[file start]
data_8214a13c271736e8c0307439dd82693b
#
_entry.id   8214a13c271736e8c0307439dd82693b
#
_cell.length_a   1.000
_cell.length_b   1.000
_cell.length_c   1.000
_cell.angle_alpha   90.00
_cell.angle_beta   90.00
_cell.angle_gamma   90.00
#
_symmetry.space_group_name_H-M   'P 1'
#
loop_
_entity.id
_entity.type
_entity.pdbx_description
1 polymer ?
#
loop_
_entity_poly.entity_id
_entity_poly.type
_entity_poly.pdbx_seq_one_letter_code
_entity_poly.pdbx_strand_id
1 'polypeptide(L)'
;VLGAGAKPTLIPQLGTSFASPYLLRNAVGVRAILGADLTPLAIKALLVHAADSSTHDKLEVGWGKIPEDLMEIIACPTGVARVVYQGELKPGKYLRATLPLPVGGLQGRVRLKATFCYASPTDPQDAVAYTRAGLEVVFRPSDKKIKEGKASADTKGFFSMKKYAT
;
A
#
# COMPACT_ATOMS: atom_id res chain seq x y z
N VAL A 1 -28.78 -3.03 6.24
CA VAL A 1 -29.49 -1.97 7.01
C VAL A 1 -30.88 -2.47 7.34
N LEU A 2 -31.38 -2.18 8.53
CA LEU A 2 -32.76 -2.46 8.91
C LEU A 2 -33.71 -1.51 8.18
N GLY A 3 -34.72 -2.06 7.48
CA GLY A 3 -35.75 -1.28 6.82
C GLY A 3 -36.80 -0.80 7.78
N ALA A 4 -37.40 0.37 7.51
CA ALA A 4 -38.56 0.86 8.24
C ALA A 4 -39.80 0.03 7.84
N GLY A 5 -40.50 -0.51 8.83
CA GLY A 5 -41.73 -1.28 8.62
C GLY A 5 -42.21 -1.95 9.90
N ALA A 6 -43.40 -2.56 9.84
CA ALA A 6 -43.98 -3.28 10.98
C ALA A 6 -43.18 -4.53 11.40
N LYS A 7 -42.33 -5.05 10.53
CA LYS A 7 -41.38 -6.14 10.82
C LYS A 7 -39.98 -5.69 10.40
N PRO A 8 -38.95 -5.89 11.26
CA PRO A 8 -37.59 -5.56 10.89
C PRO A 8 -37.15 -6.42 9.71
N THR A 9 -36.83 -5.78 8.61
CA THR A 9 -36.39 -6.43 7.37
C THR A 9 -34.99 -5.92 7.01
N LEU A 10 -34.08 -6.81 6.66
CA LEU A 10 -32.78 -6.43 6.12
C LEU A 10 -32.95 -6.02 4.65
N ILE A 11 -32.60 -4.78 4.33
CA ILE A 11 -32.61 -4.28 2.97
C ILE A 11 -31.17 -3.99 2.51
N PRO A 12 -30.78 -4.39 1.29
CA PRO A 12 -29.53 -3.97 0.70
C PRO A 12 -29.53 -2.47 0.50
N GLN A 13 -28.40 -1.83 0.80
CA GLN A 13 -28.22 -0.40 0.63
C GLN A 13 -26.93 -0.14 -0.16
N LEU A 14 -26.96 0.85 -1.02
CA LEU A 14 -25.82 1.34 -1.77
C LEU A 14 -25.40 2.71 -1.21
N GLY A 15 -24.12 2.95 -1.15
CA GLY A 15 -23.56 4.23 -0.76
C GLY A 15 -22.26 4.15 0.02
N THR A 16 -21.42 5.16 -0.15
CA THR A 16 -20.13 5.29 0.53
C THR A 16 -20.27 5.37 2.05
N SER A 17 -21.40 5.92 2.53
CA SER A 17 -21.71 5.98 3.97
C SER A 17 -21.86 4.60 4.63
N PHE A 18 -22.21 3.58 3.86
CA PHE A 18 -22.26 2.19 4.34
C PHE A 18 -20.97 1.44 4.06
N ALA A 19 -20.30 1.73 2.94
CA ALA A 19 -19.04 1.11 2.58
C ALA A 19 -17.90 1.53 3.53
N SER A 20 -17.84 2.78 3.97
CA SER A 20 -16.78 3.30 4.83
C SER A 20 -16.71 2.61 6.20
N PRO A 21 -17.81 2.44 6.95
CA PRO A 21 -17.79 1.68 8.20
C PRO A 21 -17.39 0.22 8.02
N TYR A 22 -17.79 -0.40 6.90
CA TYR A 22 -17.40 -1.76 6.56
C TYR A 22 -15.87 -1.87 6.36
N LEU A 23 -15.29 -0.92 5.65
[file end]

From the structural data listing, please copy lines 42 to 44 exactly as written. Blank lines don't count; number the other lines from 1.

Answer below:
C ALA A 4 -39.80 0.03 7.84
N GLY A 5 -40.50 -0.51 8.83
CA GLY A 5 -41.73 -1.28 8.62